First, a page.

WEST POINT, N.Y. - "Building a brotherhood, not a neighborhood" was what Coach John Hynes hoped his players took away from the team's trip to the U.S. Military Academy.
The Devils spent two and a half days at historic West Point as part of their training camp experience. It was an opportunity to build strong bonds, get to know one another better and build towards being a greater team. And that's exactly what happened.
"It's been a great kind of learning experience here at West Point," captain Andy Greene said. "As a younger team this year, I think it's very important for us to come here and bond as a team. I think it's been a great experience for all of us."
The Devils were greeted by Brian Riley, the Army West Point hockey coach, upon their arrival. The team spent their first day on a hike in Fort Montgomery up Bear Mountain. Creating a little competition, each group had to carry a rock to the top and the one with the heaviest rock was proclaimed the winner. It's an exercise in teamwork, commitment to a task and perseverance, all qualities that are necessary in building a strong and successful hockey team.
Those lessons ran deep throughout the time spent at West Point with leadership talks from lieutenants and majors from all walks of the Army life.
Day 2 started like most days do for a hockey player: with practice. This one a little more special, running 90 minutes in length and held in front of a local crowd. Fans gathered to watch the team prepare for the upcoming season, and players took time out of their mornings to sign autographs and take pictures. Practice was the most routine part of the day, however. What followed were Army training exercises, with the Devils put to the test by several Majors and Generals.
The team ate in the Mess Hall for lunch along with all 4,400 West Point students, and sitting with the school's hockey team before taking off for training and obstacle courses. The group sat in on a lecture of mental training, as talk designed to teach them that not everything will always go their way, despite their being peak athletes. They were taught how to reframe their thinking when things veer off track in a hockey game with a message called "Reset it and Get It." The thinking behind this method is learning what your next immediate target is after something negative has happened, be it a bad pass, letting in a goal or taking a bad penalty. Learning how to refocus one's energy on the next immediate goal is a simple skill that can make a big difference.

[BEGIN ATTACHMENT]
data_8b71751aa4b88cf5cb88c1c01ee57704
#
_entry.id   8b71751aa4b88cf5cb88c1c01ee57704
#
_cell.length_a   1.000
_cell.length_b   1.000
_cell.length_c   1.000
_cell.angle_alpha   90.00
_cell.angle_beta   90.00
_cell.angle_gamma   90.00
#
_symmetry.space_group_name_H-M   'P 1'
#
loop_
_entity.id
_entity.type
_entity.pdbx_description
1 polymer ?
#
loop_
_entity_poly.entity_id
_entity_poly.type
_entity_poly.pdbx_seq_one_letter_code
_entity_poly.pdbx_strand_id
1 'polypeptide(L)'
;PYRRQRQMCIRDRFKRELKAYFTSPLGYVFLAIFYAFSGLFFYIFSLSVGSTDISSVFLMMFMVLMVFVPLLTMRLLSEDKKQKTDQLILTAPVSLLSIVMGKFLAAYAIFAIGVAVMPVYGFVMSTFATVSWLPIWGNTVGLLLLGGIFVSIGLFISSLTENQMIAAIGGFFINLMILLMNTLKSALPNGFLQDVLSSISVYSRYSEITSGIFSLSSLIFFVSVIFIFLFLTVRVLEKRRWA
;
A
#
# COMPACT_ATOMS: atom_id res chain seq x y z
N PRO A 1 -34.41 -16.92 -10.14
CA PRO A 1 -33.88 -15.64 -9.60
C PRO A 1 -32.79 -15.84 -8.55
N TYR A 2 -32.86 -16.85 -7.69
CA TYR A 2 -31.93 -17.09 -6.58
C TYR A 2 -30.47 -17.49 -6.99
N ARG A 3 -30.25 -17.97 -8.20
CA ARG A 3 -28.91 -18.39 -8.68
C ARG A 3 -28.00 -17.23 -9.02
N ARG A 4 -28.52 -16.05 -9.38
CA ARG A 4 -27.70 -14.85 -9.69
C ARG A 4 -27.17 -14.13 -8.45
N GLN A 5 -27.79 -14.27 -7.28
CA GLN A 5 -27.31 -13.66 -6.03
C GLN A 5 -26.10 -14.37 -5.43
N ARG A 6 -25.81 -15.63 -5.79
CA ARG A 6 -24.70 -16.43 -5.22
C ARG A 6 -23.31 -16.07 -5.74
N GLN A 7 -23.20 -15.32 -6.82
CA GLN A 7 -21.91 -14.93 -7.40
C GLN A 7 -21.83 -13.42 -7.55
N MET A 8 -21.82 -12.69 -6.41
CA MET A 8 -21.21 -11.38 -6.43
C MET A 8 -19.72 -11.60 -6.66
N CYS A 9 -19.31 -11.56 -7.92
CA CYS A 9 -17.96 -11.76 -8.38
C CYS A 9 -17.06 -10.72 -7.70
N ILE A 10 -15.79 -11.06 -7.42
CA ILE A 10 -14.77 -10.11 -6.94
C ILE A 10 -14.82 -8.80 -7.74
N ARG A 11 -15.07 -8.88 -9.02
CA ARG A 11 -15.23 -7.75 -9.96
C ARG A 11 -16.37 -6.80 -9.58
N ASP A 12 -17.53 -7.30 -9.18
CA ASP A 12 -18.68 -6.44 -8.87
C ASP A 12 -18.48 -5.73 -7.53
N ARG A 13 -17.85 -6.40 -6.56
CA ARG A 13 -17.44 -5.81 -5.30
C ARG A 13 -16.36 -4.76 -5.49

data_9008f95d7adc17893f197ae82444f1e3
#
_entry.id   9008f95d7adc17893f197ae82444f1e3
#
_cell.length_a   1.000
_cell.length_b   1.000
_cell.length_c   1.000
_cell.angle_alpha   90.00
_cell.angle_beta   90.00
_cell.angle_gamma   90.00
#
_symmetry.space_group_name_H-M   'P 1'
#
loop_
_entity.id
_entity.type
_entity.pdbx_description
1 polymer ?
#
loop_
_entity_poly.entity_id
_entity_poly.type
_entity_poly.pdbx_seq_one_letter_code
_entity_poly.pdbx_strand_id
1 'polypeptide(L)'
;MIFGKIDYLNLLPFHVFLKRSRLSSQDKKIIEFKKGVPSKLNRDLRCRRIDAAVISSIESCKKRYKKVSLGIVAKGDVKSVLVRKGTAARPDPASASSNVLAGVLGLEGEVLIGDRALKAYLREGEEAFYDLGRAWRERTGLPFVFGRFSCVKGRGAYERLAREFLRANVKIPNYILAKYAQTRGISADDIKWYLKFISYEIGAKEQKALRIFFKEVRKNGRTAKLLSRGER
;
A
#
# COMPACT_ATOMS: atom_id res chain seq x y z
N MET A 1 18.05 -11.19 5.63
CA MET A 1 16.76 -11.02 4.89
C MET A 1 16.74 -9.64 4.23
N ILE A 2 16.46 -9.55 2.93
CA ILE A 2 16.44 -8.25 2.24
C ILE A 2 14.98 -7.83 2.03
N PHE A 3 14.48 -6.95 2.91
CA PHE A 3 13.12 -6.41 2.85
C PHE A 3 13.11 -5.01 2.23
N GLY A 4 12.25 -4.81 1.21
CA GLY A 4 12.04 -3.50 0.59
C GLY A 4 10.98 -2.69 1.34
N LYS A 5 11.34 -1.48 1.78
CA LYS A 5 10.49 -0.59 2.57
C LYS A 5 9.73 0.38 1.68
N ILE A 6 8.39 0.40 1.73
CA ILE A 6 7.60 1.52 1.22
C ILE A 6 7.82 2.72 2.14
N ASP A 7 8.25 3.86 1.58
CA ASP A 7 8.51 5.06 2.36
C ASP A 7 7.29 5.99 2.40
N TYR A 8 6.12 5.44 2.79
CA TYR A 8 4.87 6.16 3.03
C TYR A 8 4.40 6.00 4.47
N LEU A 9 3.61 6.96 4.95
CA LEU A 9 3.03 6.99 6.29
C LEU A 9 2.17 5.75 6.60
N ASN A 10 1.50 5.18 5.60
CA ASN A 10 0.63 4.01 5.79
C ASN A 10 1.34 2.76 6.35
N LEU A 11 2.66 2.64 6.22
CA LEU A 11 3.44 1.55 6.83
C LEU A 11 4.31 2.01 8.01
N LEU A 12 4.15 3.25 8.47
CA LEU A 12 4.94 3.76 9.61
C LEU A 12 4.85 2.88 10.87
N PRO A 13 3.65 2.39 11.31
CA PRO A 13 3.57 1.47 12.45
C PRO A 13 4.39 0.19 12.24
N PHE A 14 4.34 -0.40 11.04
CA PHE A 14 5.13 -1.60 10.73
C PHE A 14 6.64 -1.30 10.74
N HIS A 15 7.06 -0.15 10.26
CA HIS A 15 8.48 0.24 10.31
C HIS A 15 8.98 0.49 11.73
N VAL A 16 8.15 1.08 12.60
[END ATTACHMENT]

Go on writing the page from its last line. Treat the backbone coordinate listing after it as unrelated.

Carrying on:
There was also time for fun and games. Split off into different groups, every player had an opportunity to try out relaxation pods, mind games and reflex work.
Among the team building exercises was a trip into the woods for an obstacle course. Split into two groups, each had a given task to get all their men across a designated area without touching the ground. With team leaders chosen, the group had two minutes to plan their strategy, and 15 minutes to execute the operation. Communication was of prime importance, and trust and teamwork were paramount to completing the task in the allotted time.
No day was completed without a leadership talk of some sort, where speakers shared their army experience and helped relate it to the brotherhood of playing for one another in a hockey game.
"Whether you're American, Canadian, Swedish or Swiss, to see part of this history here at West Point has been a really good experience," said Greene, who spent time talking to the captains of the West Point hockey team during the trip.
The team finished the trip with a stop at Trophy Point for a team picture, and a history lesson of the area. Overlooking part of the Hudson River was a perfect end to a successful team bonding trip, where this Newark neighborhood became a band of brothers ready for the 2017-18 NHL season.